A review of 12 top Q&As You MUST Know by ➪ Boca Raton ➪
West Palm Beach Robbery Defense Attorney Josh LeRoy on:
Need help? Use the form below, or read more about West Palm Beach Criminal Attorney Joshua LeRoy, Esq.
- 1 Robbery & Related Charges
- 2 Before hiring a Robbery Defense Attorney, what should I know about: F.S. 812.13?
- 3 What is Robbery by Sudden Snatching: F.S. 812.131?
- 4 What is Robbery Using a Deadly Weapon: F.S. 812.13?
- 5 Before hiring a West Palm Beach Home Invasion Robbery Attorney, what should I know about: F.S. 812.135?
- 6 Can a West Palm Beach Home Invasion Attorney Help Me with a Robbery with A Firearm charge: F.S. 812.135?
- 7 Related Cases
- 8 Charged? Call West Palm Beach Robbery Attorney Josh LeRoy Because Experience Wins. Can You Afford to Lose?
- 8.1 Contact West Palm Beach Criminal Attorney Josh LeRoy
- 8.2 West Palm Beach Robbery Attorney Joshua LeRoy, Esq. is dedicated to providing his clients with personalized, honest, and aggressive representation in any areas of criminal law in West Palm Beach, Boca Raton, Boynton Beach, Lake Worth, Delray Beach, Jupiter & the surrounding areas of Palm Beach County in the State of Florida.
Before hiring a Robbery Defense Attorney, what should I know about: F.S. 812.13?In Florida, robbery is the intentional taking of property of another person coupled with violence or the threat of violence. It can include knocking someone over to take their wallet, walking into a gas station, demanding money while brandishing a gun, and even threatening to punch someone if they don’t give you a dollar.
Many different offenses fall under the charge of robbery, such as carjacking (essentially the robbery of a car), home invasion robbery (essentially the robbery of a home), and armed robbery (essentially robbery involving a weapon). It is a crime of violence.
Many variables in these cases affect the outcome and possible punishments. One very important
variable is whether the defendant was carrying a gun or other deadly weapon during the crime’s commission. Using a weapon in a robbery is a much more serious crime, resulting in harsher sentences.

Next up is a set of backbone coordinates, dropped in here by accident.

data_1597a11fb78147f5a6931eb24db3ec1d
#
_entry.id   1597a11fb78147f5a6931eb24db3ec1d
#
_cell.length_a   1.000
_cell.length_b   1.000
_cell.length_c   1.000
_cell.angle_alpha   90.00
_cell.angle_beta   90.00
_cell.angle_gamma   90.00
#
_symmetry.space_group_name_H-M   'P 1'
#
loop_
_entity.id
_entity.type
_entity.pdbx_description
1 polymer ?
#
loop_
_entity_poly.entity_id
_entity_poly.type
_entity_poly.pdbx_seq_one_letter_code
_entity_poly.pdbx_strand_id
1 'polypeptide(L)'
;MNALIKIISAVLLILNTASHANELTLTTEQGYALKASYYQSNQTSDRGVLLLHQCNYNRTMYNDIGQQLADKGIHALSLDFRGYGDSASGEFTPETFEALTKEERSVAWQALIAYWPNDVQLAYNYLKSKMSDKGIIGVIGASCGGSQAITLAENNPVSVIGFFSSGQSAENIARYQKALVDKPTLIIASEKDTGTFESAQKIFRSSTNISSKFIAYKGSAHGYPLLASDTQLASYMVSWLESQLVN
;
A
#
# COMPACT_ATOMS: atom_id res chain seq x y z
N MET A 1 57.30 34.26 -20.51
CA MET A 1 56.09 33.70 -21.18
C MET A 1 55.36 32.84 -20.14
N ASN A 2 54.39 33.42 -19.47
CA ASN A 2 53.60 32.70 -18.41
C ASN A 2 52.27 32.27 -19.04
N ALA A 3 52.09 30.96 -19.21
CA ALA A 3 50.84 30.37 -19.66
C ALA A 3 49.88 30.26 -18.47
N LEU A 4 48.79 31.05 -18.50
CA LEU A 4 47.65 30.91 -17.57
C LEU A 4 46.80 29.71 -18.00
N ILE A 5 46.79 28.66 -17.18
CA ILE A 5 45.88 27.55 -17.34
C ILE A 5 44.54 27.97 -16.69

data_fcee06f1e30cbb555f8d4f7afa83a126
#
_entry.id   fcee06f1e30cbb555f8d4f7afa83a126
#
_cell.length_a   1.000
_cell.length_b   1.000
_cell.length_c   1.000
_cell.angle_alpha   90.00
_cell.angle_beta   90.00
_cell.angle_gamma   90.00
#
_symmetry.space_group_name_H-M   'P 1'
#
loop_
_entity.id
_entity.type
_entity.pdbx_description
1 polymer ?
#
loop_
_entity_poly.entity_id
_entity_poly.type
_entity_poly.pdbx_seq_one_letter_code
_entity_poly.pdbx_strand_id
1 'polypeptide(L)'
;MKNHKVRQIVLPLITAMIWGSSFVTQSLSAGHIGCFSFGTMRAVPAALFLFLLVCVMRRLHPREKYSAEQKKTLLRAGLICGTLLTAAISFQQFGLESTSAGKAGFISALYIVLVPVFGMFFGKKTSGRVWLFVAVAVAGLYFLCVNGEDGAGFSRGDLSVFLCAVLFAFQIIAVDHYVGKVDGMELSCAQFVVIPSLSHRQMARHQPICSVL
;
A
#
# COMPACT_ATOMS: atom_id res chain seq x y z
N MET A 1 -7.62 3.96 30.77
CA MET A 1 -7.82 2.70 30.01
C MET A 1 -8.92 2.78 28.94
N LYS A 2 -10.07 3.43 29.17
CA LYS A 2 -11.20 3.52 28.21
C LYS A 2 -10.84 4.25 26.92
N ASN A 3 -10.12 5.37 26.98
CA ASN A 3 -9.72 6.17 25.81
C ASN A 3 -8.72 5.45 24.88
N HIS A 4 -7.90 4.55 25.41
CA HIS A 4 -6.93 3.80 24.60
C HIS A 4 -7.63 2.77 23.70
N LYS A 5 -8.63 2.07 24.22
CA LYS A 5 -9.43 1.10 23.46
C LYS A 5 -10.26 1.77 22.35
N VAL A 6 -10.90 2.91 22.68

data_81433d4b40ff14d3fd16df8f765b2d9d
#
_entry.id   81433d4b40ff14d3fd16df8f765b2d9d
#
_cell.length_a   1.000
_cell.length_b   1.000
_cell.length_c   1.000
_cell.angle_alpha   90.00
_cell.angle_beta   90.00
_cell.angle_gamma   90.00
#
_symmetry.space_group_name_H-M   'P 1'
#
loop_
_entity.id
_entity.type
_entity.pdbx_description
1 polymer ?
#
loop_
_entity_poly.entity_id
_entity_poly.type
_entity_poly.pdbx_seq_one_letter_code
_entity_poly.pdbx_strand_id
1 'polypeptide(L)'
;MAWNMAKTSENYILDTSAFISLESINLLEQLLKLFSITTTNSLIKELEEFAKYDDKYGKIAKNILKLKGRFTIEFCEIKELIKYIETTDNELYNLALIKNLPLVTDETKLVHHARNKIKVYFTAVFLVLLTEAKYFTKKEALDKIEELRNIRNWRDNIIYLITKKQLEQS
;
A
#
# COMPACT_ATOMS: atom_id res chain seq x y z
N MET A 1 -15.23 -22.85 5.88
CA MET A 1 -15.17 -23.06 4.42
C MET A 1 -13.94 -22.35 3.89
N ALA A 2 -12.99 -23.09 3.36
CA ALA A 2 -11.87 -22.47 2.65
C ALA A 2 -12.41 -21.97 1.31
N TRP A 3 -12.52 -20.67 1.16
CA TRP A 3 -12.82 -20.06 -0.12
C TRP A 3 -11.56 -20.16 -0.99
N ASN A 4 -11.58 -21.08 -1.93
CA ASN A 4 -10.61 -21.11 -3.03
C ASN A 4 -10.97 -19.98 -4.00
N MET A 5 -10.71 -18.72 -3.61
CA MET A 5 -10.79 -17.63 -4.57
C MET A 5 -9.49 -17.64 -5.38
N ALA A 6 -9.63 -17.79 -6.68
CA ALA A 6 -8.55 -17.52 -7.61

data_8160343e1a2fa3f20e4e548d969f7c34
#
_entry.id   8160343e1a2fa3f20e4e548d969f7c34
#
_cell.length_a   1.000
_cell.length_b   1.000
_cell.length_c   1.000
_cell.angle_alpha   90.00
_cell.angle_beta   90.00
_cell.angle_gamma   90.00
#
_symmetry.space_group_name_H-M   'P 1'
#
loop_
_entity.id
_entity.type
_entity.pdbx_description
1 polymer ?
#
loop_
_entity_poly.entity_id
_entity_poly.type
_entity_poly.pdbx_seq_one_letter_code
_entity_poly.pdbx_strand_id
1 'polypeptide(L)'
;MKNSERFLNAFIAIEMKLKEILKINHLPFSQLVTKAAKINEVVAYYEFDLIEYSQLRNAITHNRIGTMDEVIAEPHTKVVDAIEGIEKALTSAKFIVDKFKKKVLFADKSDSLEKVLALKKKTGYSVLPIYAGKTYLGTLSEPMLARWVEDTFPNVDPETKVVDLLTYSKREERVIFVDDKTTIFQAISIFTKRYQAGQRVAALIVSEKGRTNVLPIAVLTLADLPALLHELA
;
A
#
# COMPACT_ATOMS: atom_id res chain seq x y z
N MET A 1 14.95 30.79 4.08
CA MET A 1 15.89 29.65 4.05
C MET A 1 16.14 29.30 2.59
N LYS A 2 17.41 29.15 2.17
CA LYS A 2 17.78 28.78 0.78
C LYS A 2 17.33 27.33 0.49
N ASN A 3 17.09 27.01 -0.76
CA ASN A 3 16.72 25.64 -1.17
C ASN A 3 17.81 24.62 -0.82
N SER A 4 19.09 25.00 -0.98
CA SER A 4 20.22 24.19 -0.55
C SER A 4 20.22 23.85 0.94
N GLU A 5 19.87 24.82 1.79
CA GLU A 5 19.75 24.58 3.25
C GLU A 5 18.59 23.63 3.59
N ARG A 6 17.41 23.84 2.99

Also, carjacking and home invasion constitute 1st-degree felonies, regardless of whether the defendant was carrying a weapon. That means carjacking and a home invasion are each punishable by up to thirty (30) years in prison.
In contrast, robbery is a 2nd-degree felony and carries a maximum prison sentence of up to 15 years—a second important consideration.
The charge is punishable by life imprisonment if a firearm is involved and falls under the 10/20/life sentencing requirements. In other words, any robbery where a gun is used, brandished, or even carried but not used or brandished results in at least a ten (10) year term of imprisonment.
In Palm Beach County, the State Attorney will pursue a prison sentence for anyone with a robbery charge. The State Attorney prosecutes robbery charges especially vigorously.
What is the definition of robbery according to the State of Florida?
Robbery is taking someone’s property with force or threat or the intent of taking someone’s property or committing a crime.
What common defenses would a Good West Palm Beach Robbery Attorney use?
Yes, there are. But your best course of action is to contact our firm and discuss your options with a qualified robbery defense attorney. The court must prove that you did not have a right to the property or that the property owner did not give you consent to use or take said property.
Are there different punishments for a conviction in Palm Beach County?
Yes, depending on whether you had a weapon, had the intent to use that weapon, or did use that weapon, the punishment and degree of a felony will change drastically.
Is it possible to get out of the charge?
Contact us to share your information and evidence, and we will point you in the right direction. A conviction isn’t impossible to fight, and we can help.